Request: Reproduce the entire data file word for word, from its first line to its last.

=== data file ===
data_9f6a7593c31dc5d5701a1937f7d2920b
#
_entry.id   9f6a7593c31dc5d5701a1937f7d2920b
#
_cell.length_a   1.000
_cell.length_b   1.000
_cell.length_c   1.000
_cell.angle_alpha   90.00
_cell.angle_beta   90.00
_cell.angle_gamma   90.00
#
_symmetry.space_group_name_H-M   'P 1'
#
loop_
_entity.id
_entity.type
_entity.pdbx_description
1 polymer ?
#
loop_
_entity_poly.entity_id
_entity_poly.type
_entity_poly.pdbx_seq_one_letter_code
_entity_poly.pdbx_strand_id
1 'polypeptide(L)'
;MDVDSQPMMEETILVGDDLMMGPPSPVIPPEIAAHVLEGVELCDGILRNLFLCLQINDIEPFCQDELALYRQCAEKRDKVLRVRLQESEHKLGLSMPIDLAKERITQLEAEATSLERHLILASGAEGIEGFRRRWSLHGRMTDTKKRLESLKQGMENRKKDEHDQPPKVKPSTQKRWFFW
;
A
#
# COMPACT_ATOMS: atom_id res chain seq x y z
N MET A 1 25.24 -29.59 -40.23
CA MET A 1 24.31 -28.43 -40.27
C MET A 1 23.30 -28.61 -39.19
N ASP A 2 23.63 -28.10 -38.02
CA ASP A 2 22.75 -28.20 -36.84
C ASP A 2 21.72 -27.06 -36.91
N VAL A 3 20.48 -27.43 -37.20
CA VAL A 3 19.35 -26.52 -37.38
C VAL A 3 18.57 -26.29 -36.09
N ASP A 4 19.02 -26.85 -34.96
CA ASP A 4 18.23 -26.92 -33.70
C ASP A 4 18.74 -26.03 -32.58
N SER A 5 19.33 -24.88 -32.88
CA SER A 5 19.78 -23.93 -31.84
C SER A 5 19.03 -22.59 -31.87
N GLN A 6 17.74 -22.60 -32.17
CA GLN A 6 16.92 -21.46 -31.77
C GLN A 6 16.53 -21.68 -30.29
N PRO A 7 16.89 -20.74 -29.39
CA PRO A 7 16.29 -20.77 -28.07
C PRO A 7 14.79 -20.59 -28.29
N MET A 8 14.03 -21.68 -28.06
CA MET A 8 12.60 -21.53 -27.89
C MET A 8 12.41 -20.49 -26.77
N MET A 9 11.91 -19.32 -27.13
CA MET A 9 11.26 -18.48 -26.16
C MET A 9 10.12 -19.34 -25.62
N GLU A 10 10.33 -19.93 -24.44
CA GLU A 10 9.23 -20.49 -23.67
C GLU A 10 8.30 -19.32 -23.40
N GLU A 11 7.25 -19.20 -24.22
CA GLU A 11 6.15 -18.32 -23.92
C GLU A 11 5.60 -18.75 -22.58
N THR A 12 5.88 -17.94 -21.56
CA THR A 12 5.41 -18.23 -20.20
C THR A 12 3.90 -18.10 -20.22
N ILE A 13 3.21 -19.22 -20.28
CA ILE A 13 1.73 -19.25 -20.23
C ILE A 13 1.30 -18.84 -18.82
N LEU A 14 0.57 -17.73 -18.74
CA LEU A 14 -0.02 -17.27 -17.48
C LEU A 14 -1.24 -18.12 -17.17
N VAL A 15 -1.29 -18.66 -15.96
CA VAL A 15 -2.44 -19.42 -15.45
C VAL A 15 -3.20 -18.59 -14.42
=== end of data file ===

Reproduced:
data_9f6a7593c31dc5d5701a1937f7d2920b
#
_entry.id   9f6a7593c31dc5d5701a1937f7d2920b
#
_cell.length_a   1.000
_cell.length_b   1.000
_cell.length_c   1.000
_cell.angle_alpha   90.00
_cell.angle_beta   90.00
_cell.angle_gamma   90.00
#
_symmetry.space_group_name_H-M   'P 1'
#
loop_
_entity.id
_entity.type
_entity.pdbx_description
1 polymer ?
#
loop_
_entity_poly.entity_id
_entity_poly.type
_entity_poly.pdbx_seq_one_letter_code
_entity_poly.pdbx_strand_id
1 'polypeptide(L)'
;MDVDSQPMMEETILVGDDLMMGPPSPVIPPEIAAHVLEGVELCDGILRNLFLCLQINDIEPFCQDELALYRQCAEKRDKVLRVRLQESEHKLGLSMPIDLAKERITQLEAEATSLERHLILASGAEGIEGFRRRWSLHGRMTDTKKRLESLKQGMENRKKDEHDQPPKVKPSTQKRWFFW
;
A
#
# COMPACT_ATOMS: atom_id res chain seq x y z
N MET A 1 25.24 -29.59 -40.23
CA MET A 1 24.31 -28.43 -40.27
C MET A 1 23.30 -28.61 -39.19
N ASP A 2 23.63 -28.10 -38.02
CA ASP A 2 22.75 -28.20 -36.84
C ASP A 2 21.72 -27.06 -36.91
N VAL A 3 20.48 -27.43 -37.20
CA VAL A 3 19.35 -26.52 -37.38
C VAL A 3 18.57 -26.29 -36.09
N ASP A 4 19.02 -26.85 -34.96
CA ASP A 4 18.23 -26.92 -33.70
C ASP A 4 18.74 -26.03 -32.58
N SER A 5 19.33 -24.88 -32.88
CA SER A 5 19.78 -23.93 -31.84
C SER A 5 19.03 -22.59 -31.87
N GLN A 6 17.74 -22.60 -32.17
CA GLN A 6 16.92 -21.46 -31.77
C GLN A 6 16.53 -21.68 -30.29
N PRO A 7 16.89 -20.74 -29.39
CA PRO A 7 16.29 -20.77 -28.07
C PRO A 7 14.79 -20.59 -28.29
N MET A 8 14.03 -21.68 -28.06
CA MET A 8 12.60 -21.53 -27.89
C MET A 8 12.41 -20.49 -26.77
N MET A 9 11.91 -19.32 -27.13
CA MET A 9 11.26 -18.48 -26.16
C MET A 9 10.12 -19.34 -25.62
N GLU A 10 10.33 -19.93 -24.44
CA GLU A 10 9.23 -20.49 -23.67
C GLU A 10 8.30 -19.32 -23.40
N GLU A 11 7.25 -19.20 -24.22
CA GLU A 11 6.15 -18.32 -23.92
C GLU A 11 5.60 -18.75 -22.58
N THR A 12 5.88 -17.94 -21.56
CA THR A 12 5.41 -18.23 -20.20
C THR A 12 3.90 -18.10 -20.22
N ILE A 13 3.21 -19.22 -20.28
CA ILE A 13 1.73 -19.25 -20.23
C ILE A 13 1.30 -18.84 -18.82
N LEU A 14 0.57 -17.73 -18.74
CA LEU A 14 -0.02 -17.27 -17.48
C LEU A 14 -1.24 -18.12 -17.17
N VAL A 15 -1.29 -18.66 -15.96
CA VAL A 15 -2.44 -19.42 -15.45
C VAL A 15 -3.20 -18.59 -14.42